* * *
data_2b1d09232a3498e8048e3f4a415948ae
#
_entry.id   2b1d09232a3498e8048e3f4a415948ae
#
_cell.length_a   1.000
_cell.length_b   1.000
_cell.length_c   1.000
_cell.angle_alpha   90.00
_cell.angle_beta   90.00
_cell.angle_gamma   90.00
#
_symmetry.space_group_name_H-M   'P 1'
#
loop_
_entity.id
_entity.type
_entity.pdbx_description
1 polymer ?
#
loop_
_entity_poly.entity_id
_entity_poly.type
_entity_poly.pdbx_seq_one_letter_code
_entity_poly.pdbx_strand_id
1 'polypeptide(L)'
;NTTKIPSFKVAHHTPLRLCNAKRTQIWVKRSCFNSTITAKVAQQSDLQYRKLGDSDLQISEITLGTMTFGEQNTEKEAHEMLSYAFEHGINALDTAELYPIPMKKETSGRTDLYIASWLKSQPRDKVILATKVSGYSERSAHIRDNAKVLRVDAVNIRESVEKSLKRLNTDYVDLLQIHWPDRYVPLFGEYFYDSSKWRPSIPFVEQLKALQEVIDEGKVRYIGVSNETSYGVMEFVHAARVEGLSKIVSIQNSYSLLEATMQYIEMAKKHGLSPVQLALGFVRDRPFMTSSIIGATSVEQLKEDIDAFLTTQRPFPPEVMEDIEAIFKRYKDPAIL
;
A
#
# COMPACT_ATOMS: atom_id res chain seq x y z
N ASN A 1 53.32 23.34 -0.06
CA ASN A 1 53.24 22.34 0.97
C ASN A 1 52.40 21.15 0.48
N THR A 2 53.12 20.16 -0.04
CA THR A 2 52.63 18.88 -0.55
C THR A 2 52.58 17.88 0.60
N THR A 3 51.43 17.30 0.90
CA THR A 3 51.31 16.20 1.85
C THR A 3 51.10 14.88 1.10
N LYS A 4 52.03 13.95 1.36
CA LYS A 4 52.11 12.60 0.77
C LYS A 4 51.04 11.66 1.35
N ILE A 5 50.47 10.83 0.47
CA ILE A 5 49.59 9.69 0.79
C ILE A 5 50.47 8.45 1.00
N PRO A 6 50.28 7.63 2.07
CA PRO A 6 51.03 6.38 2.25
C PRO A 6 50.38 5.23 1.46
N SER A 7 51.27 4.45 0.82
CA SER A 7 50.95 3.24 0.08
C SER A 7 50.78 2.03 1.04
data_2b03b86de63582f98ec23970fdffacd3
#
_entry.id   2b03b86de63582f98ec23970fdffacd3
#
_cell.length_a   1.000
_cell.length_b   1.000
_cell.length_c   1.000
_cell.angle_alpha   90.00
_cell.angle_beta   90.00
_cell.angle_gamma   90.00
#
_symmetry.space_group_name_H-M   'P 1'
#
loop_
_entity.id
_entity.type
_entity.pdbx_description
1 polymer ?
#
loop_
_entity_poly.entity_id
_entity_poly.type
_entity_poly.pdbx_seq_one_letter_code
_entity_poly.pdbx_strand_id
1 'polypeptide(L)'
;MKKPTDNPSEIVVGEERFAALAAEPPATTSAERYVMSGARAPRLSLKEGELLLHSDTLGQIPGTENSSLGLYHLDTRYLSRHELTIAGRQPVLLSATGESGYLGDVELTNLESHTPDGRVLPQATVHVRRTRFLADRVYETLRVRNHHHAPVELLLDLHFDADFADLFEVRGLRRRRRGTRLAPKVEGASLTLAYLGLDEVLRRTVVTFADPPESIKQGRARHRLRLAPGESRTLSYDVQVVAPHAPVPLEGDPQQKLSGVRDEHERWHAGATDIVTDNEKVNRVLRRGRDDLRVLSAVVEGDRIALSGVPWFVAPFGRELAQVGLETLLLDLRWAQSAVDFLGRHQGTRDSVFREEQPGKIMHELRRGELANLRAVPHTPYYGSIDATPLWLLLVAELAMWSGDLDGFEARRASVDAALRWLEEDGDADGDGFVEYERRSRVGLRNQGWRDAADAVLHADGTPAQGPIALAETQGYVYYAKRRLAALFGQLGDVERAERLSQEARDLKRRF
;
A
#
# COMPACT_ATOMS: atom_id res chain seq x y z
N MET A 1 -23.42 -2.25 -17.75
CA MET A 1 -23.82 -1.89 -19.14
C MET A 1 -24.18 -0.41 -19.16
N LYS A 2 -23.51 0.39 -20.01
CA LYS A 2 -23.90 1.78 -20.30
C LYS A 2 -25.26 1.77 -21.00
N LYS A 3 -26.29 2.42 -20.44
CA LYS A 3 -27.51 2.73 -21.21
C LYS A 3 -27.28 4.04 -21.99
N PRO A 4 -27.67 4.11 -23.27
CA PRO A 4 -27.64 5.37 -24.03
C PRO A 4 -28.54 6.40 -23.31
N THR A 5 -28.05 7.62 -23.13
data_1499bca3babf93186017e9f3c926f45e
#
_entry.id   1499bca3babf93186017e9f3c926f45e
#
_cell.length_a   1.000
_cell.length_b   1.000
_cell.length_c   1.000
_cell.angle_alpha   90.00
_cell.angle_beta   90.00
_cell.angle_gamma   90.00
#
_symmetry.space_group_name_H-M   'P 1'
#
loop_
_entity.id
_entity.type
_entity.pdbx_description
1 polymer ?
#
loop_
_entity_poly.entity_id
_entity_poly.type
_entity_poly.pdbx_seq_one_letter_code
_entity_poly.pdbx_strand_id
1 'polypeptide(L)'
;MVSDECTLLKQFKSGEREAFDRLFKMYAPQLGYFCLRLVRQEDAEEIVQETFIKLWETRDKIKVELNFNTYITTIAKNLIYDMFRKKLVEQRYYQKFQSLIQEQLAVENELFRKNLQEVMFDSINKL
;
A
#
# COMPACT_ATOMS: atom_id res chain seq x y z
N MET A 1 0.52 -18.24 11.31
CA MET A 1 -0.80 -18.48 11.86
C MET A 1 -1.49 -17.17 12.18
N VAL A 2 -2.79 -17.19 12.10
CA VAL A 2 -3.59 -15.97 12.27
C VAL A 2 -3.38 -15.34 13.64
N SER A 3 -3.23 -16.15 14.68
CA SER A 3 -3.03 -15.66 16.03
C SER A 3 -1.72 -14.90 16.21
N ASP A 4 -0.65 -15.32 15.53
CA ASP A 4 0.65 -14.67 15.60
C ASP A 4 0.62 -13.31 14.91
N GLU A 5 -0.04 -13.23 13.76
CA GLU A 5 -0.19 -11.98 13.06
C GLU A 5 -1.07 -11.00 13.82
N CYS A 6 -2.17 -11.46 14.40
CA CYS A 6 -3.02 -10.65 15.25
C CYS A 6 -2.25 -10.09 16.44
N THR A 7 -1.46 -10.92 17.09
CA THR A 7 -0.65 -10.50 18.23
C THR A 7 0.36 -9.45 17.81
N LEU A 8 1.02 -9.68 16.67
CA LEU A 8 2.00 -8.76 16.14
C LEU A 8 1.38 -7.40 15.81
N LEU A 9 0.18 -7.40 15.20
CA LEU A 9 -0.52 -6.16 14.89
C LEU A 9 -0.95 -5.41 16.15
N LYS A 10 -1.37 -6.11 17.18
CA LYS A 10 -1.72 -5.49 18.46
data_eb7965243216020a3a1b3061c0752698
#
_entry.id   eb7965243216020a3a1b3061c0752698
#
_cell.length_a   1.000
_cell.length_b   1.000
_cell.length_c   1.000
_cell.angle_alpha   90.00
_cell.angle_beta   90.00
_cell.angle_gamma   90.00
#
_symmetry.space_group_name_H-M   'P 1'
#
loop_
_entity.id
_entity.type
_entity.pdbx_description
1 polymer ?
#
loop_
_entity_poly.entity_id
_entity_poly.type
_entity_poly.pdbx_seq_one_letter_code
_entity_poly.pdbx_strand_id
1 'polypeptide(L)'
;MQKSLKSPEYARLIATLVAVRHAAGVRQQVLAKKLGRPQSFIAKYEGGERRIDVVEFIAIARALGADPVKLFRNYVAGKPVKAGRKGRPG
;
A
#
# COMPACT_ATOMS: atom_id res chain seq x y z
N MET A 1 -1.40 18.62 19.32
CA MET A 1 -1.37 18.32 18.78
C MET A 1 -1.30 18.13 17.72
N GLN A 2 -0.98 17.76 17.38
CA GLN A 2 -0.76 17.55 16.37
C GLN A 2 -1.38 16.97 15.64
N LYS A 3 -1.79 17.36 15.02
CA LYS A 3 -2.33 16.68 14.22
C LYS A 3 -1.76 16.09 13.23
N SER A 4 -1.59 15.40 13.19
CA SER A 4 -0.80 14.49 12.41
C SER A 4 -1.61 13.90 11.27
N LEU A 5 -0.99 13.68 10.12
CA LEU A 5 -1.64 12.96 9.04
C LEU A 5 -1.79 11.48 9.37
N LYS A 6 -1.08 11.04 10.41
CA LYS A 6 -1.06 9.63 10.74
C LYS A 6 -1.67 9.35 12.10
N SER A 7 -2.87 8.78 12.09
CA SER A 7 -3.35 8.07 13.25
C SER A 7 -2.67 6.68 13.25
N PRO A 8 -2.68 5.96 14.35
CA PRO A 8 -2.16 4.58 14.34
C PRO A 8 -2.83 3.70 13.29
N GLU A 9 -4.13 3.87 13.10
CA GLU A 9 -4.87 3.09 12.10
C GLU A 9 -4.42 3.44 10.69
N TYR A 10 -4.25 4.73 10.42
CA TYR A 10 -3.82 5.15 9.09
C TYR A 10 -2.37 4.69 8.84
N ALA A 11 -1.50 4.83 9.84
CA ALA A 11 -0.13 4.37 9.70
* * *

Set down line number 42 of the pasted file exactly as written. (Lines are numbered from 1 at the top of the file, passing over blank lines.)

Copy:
C LYS A 4 51.04 11.66 1.35